Patients with chronic diseases require a high level of care to manage their conditions. They may undergo regular injections or infusion therapies that require careful compliance, or they may need help filling out paperwork for Medicare reimbursement. Specialty drugs, or drugs to treat complex conditions, are expensive and sometimes difficult to obtain.
With advances in medical care and drug development allowing those with acute conditions to live longer, it is expected that there will be a greater need for specialty pharmacies to help these patients manage their health. Specialty pharmacies provide support services for patients with long-term diseases that require complex, high-maintenance care. Some of the conditions they specialize in include cancer, bleeding disorders, HIV/AIDS, hepatitis C, Crohn’s disease, rheumatoid arthritis, multiple sclerosis, growth hormone deficiency, osteoporosis and Parkinson’s Disease. Specialty pharmacies can get expensive medications at lower prices, procure medical equipment, assist patients with insurance paperwork, and educate patients on the correct administration of specialty drugs.
Patient education can also help ensure that patients are complying with their treatment regimens. Some therapies can have undesirable side effects, or they may be challenging to self-administer. Skipping a dose can mean extending the treatment period, and noncompliance can result in health complications. By encouraging compliance, specialty pharmacies can play a role in controlling healthcare costs for both patients and payers.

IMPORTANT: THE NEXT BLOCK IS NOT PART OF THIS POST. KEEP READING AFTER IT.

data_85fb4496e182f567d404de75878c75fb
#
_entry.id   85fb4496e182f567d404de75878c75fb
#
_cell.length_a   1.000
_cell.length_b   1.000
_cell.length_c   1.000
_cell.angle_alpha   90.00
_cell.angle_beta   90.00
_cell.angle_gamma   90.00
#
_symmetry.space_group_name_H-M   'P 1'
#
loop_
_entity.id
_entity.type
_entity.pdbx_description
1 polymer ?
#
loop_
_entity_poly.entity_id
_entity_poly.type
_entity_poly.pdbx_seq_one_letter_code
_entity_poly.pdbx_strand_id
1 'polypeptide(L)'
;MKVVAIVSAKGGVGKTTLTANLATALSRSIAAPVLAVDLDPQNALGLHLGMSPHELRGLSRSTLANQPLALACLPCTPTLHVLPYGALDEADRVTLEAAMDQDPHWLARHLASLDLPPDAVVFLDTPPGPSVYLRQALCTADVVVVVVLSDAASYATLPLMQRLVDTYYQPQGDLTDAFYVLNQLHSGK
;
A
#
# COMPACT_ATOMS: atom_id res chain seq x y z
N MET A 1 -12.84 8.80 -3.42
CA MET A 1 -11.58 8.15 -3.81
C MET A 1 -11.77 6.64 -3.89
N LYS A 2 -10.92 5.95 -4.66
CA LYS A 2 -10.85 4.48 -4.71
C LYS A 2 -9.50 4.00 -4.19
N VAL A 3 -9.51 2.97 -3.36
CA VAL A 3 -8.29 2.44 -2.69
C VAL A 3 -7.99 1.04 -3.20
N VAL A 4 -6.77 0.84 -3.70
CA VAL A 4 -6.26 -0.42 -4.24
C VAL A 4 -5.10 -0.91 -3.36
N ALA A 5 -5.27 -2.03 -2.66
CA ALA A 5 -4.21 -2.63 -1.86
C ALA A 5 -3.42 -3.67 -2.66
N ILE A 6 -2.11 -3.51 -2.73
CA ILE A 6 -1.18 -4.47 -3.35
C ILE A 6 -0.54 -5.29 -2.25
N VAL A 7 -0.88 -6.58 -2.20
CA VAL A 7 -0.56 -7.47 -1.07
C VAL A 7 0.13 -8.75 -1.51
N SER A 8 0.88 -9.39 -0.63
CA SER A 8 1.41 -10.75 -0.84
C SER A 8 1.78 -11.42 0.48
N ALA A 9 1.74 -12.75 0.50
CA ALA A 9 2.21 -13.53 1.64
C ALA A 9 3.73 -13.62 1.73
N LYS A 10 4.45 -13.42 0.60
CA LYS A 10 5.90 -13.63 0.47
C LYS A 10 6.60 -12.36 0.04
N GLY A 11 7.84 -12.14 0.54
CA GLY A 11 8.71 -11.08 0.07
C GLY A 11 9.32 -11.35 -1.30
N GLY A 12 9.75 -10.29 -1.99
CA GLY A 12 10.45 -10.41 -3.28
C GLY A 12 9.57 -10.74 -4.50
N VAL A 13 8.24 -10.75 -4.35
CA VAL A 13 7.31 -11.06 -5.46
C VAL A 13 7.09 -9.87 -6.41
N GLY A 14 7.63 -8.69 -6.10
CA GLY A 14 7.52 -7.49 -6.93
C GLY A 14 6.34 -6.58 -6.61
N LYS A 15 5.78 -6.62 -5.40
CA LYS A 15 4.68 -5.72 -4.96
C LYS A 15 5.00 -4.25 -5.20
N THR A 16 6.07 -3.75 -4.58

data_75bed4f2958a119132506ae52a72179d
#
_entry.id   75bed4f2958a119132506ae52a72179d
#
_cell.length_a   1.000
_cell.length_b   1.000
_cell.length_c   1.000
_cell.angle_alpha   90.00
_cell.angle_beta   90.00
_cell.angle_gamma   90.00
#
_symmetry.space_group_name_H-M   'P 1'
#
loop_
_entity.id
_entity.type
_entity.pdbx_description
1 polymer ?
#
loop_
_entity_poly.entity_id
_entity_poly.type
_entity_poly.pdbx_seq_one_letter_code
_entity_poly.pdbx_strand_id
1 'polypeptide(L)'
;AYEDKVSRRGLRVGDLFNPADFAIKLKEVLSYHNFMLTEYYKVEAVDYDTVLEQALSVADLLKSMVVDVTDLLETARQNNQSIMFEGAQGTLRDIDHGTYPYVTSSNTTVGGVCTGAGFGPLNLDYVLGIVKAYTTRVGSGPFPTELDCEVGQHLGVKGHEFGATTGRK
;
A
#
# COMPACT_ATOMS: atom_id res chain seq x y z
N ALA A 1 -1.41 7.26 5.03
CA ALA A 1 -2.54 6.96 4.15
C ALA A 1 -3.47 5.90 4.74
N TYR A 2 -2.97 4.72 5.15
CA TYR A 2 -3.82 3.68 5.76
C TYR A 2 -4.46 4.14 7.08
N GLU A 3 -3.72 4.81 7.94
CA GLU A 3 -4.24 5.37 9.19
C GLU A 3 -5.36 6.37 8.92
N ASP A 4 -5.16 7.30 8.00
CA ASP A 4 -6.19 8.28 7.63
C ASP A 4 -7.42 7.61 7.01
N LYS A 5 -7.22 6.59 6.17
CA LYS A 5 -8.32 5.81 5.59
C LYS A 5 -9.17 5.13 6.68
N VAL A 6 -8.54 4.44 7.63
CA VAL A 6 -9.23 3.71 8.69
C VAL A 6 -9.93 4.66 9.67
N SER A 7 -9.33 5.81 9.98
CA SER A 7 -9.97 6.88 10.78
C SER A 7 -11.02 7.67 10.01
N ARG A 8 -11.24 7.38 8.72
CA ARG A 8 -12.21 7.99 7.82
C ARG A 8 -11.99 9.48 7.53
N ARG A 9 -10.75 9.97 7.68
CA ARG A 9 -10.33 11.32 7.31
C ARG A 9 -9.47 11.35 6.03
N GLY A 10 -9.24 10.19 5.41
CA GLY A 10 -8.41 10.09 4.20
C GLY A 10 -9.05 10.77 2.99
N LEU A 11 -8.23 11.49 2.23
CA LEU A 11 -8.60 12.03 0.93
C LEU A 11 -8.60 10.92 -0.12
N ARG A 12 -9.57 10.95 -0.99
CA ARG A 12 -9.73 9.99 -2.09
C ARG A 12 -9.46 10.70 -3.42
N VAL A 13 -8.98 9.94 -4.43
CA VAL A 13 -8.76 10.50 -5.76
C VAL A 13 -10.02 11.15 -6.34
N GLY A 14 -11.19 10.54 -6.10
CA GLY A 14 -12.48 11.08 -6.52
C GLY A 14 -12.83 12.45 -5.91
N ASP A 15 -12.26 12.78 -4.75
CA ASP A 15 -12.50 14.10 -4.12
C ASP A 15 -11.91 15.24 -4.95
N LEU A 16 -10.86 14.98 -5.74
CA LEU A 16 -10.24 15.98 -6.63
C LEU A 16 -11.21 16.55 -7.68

According to a 2008 article in Biotechnology Healthcare, spending on specialty drugs is increasing more than 10 percent annually. At the current rate, specialty pharmacy expenditures are expected to exceed $1 trillion per year by 2030. Some companies offering specialty pharmacy services include BioScrip (NASDAQ:BIOS), MP Total Care, Grifols, Express Scripts (NASDAQ:ESRX) and CVS Caremark (NYSE:CVS) (which recently announced positive results from a survey of its specialty pharmacy patients).
We’d like to hear your take on specialty pharmacies. With healthcare reform and an aging population, how do you see the role of the specialty pharmacy evolving the U.S. over the next few years?